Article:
Senior couple keeping fit and being active walking in the the woods - Dare To Be Purple - Purple Hearts

New fitness technology – not just glorified pedometers…


Maybe you’ve had a slow start to 2016, or haven’t gotten round to making those New Year’s Resolutions that most people forget after January 3rd… But it’s not too late to take charge of the one thing most people try to tackle in their ‘New Year, new me’ schemes – fitness.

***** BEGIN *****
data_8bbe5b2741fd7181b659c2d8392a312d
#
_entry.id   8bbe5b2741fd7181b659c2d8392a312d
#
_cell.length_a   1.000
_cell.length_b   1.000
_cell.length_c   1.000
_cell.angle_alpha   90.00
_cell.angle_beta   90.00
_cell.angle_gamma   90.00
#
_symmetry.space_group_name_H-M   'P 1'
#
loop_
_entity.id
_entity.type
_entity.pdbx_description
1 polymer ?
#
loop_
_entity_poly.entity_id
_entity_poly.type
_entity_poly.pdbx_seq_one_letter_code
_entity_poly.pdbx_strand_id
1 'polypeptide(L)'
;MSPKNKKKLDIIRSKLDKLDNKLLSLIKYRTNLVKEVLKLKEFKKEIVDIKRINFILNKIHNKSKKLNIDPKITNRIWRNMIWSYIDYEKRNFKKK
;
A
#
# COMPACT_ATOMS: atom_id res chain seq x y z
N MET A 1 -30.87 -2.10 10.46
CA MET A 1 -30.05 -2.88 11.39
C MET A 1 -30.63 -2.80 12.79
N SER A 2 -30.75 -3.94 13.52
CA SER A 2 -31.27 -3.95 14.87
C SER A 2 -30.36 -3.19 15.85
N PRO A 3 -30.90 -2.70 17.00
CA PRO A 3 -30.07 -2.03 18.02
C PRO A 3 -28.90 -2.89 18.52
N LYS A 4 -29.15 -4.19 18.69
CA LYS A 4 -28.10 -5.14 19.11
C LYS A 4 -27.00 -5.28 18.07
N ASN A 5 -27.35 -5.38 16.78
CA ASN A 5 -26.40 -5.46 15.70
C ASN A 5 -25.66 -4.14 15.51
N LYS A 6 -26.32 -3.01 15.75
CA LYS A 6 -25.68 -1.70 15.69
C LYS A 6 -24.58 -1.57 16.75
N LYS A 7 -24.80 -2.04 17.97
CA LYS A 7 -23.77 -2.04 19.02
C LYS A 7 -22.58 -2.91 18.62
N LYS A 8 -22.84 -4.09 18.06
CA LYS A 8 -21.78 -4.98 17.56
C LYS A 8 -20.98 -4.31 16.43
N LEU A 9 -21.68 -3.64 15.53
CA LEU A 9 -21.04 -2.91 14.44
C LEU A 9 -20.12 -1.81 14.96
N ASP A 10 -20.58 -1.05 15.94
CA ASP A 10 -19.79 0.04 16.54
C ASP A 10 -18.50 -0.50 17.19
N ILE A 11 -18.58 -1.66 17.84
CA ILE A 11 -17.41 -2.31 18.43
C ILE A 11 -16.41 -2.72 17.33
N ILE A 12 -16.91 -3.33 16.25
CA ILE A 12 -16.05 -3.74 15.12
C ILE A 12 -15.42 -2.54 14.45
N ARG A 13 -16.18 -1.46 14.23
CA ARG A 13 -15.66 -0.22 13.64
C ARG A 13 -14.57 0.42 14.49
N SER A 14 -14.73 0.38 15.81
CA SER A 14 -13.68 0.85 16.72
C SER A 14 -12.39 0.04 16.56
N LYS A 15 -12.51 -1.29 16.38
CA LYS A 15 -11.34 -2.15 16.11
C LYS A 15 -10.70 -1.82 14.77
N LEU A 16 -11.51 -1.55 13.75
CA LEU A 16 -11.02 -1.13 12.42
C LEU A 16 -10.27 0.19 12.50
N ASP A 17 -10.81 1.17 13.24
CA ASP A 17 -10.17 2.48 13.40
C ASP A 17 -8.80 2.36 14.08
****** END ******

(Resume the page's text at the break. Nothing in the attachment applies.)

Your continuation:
There are some fantastic new products on the market, in the form of innovative smart watches and phone apps, to personalised fitness routines and meal planners that are easy to use and suitable for everybody. Campaigns like ‘This Girl Can’ and ‘Change4Life’ are encouraging men and women of all ages and sporting abilities to keep active and healthy and there’s no reason why anybody with a disability or mobility impairment should miss out. One way to really get stuck in to fitness is to get to know the effect that your exercise is having on your body, both during and after activity, and to track your progress on interactive charts that many products and apps now offer.